Film Courage: I think we’ve talked before about how this industry wants to be able to work with people who are easy to work with. So if someone is receiving notes, what are some tips that they’re resistant (whether it’s in their body language or in the key words that they’re using) and vice versa, showing that they’re open?
Lee Jessup: You always want to really listen during a note session. It’s not your time to defend the work. It’s your time to listen, to take physical notes, to jot down thoughts, don’t defend the work. You know I’ve had occasions where writers were given a note and an executive called out something that was a problem and the writer [responded] “It’s not a problem! I don’t think it’s a problem? Do you think it’s a problem? It’s not a problem!” That sort of thing is an obvious giveaway that the writer is not listening.
It’s listening the to note. It’s listening to the note behind the note. If there is something that you think truly, truly, truly (the execute), the person giving you notes didn’t get, you can say “Well I tried to illustrate That with This in this particular scene. Was That not clear? You want to always ask those leading questions to find out where you missed the mark because ultimately, the mark was missed. Can we assume that once and awhile an executive will miss something? And yeah, usually they are pretty open to “Oh? I didn’t realize that This connects to That? Maybe we can do That better.
“It’s usually very easy to tell when a writer is resistant to a note. When the writer is instantly defensive. When the writer becomes sarcastic or passive-aggressive and there’s a lot of passive-aggression that can come out in a note session.”
It’s usually very easy to tell when a writer is resistant to a note. When the writer is instantly defensive. When the writer becomes sarcastic or passive-aggressive and there’s a lot of passive-aggression that can come out in a note session. That like “Well! I thought this or that…but fine!” I’ve seen it in note sessions with my writers and I’ve given some brutal notes. And there have been people who have just sat down and jotted notes and have said “Okay, let me go back and think about it.” And there are people who with every note say “Well, I don’t know if I necessarily agree with that, but fine!”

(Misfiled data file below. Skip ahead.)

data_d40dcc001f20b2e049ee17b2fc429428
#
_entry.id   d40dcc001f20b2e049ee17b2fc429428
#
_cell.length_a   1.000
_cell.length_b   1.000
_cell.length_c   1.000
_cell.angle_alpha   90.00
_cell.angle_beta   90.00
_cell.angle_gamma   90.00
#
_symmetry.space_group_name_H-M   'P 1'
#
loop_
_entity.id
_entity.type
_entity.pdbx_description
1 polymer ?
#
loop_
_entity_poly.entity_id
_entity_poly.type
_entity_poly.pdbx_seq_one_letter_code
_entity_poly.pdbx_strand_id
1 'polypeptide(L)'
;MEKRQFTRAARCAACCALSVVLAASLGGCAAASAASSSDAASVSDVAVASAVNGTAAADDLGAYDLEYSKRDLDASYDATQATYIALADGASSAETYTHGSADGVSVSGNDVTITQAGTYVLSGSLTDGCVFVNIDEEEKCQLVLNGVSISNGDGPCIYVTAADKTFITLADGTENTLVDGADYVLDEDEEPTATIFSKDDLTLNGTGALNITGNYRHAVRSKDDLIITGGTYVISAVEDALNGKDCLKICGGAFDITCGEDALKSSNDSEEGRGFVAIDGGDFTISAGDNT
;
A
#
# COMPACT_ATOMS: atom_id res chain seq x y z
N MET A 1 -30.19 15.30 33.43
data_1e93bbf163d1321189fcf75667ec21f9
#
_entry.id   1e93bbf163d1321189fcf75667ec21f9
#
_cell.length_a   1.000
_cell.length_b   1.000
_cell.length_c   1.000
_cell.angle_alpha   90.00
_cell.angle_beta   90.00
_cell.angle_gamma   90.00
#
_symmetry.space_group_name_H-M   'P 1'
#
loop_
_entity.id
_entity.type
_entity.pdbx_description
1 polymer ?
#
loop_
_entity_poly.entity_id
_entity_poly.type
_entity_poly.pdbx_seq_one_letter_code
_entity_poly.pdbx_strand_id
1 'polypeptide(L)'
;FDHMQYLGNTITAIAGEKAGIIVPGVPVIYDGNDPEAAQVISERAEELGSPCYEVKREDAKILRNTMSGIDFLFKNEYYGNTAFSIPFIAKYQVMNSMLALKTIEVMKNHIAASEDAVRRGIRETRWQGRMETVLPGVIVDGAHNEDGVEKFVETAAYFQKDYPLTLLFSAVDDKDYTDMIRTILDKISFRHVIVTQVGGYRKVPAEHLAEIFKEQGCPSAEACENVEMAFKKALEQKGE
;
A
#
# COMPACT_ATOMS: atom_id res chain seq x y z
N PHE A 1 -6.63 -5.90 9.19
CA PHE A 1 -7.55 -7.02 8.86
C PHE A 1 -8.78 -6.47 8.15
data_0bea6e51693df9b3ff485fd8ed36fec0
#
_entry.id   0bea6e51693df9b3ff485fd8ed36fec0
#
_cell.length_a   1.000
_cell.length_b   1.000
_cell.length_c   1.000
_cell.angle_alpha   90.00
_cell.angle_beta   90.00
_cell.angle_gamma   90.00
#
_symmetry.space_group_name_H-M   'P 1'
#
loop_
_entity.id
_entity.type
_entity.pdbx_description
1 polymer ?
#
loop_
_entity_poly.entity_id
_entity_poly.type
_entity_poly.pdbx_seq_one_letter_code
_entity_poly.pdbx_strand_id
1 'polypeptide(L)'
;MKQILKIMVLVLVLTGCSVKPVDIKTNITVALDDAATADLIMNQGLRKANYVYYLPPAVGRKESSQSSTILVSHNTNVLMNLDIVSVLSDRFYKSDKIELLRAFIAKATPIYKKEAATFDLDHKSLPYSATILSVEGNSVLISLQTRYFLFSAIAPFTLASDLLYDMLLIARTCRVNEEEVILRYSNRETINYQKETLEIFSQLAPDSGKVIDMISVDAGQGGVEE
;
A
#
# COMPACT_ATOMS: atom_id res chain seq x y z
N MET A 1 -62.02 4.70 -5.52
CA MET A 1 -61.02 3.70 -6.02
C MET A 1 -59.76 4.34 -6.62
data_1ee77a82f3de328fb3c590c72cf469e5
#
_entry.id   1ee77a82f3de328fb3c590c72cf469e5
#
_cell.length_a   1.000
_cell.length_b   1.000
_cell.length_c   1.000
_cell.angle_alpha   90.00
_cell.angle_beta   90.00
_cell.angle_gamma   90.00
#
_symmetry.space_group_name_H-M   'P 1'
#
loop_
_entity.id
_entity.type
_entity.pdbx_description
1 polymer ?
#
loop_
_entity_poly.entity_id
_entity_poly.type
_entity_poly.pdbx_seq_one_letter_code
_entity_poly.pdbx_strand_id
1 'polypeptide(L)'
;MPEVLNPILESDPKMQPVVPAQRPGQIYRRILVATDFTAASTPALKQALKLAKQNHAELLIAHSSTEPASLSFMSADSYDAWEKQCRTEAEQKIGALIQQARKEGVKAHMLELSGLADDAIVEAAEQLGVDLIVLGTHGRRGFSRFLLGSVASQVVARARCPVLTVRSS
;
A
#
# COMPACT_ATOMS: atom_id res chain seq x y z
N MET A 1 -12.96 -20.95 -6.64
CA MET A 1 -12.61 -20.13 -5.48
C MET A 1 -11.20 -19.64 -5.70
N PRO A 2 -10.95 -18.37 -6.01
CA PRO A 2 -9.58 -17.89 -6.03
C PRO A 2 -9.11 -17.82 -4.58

“For a writer getting notes, try not to dismiss the note giver because ultimately all that does is sabotage the relationship because what you’re saying is, yes you took the time, you did the work, you read the script and now you’re giving me your thoughts but I’m going to dismiss them because suddenly something about you makes you not good enough to give those notes.”
So you have those little cues that you know in a minute. Body language first, dismissal, there can be a judgment of the individual giving notes. “Well, you’re a woman, so naturally you’ll think that.” I’ve certainly gotten that feedback or anything that has to do with You’re a Woman. You’re a Mother. I’ve gotten that “Well, you’re a mother so clearly you couldn’t relate to that.” No. I’m a human being.
For a writer getting notes, try not to dismiss the note giver because ultimately all that does is sabotage the relationship because what you’re saying is, yes you took the time, you did the work, you read the script and now you’re giving me your thoughts but I’m going to dismiss them because suddenly something about you makes you not good enough to give those notes. You’re a mother. You’re a woman. You’re white, you’re black, you’re whatever you are. But it’s really important not to dismiss the note giver (especially not in front of the note giver). Oftentimes a writer can receive a note and be perplexed by the note but the thing then is to look for the note behind the note.